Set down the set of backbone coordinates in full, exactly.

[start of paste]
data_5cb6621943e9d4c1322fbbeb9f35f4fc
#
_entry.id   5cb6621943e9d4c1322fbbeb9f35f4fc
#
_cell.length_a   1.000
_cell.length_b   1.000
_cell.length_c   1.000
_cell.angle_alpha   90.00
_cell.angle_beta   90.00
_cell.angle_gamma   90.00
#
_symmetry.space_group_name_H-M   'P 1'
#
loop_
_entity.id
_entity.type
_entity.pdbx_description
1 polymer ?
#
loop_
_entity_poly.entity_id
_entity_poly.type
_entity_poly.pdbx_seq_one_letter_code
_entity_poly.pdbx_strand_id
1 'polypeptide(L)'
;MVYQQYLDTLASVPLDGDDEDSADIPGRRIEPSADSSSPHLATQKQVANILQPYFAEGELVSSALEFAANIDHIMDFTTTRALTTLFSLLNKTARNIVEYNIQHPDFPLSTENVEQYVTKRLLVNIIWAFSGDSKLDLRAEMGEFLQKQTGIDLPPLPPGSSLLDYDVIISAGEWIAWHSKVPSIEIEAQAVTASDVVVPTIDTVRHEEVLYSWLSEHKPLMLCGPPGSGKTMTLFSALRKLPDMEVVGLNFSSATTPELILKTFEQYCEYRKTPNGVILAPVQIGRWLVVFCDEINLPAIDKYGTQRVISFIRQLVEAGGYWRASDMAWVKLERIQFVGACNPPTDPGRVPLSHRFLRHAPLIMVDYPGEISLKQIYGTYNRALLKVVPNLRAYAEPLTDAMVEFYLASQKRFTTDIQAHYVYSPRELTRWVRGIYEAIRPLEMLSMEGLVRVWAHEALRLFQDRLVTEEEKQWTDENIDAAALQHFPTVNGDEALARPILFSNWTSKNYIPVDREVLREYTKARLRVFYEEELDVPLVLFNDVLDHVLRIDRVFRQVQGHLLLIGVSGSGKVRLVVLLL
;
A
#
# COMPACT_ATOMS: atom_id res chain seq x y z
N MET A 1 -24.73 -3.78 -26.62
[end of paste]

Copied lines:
data_5cb6621943e9d4c1322fbbeb9f35f4fc
#
_entry.id   5cb6621943e9d4c1322fbbeb9f35f4fc
#
_cell.length_a   1.000
_cell.length_b   1.000
_cell.length_c   1.000
_cell.angle_alpha   90.00
_cell.angle_beta   90.00
_cell.angle_gamma   90.00
#
_symmetry.space_group_name_H-M   'P 1'
#
loop_
_entity.id
_entity.type
_entity.pdbx_description
1 polymer ?
#
loop_
_entity_poly.entity_id
_entity_poly.type
_entity_poly.pdbx_seq_one_letter_code
_entity_poly.pdbx_strand_id
1 'polypeptide(L)'
;MVYQQYLDTLASVPLDGDDEDSADIPGRRIEPSADSSSPHLATQKQVANILQPYFAEGELVSSALEFAANIDHIMDFTTTRALTTLFSLLNKTARNIVEYNIQHPDFPLSTENVEQYVTKRLLVNIIWAFSGDSKLDLRAEMGEFLQKQTGIDLPPLPPGSSLLDYDVIISAGEWIAWHSKVPSIEIEAQAVTASDVVVPTIDTVRHEEVLYSWLSEHKPLMLCGPPGSGKTMTLFSALRKLPDMEVVGLNFSSATTPELILKTFEQYCEYRKTPNGVILAPVQIGRWLVVFCDEINLPAIDKYGTQRVISFIRQLVEAGGYWRASDMAWVKLERIQFVGACNPPTDPGRVPLSHRFLRHAPLIMVDYPGEISLKQIYGTYNRALLKVVPNLRAYAEPLTDAMVEFYLASQKRFTTDIQAHYVYSPRELTRWVRGIYEAIRPLEMLSMEGLVRVWAHEALRLFQDRLVTEEEKQWTDENIDAAALQHFPTVNGDEALARPILFSNWTSKNYIPVDREVLREYTKARLRVFYEEELDVPLVLFNDVLDHVLRIDRVFRQVQGHLLLIGVSGSGKVRLVVLLL
;
A
#
# COMPACT_ATOMS: atom_id res chain seq x y z
N MET A 1 -24.73 -3.78 -26.62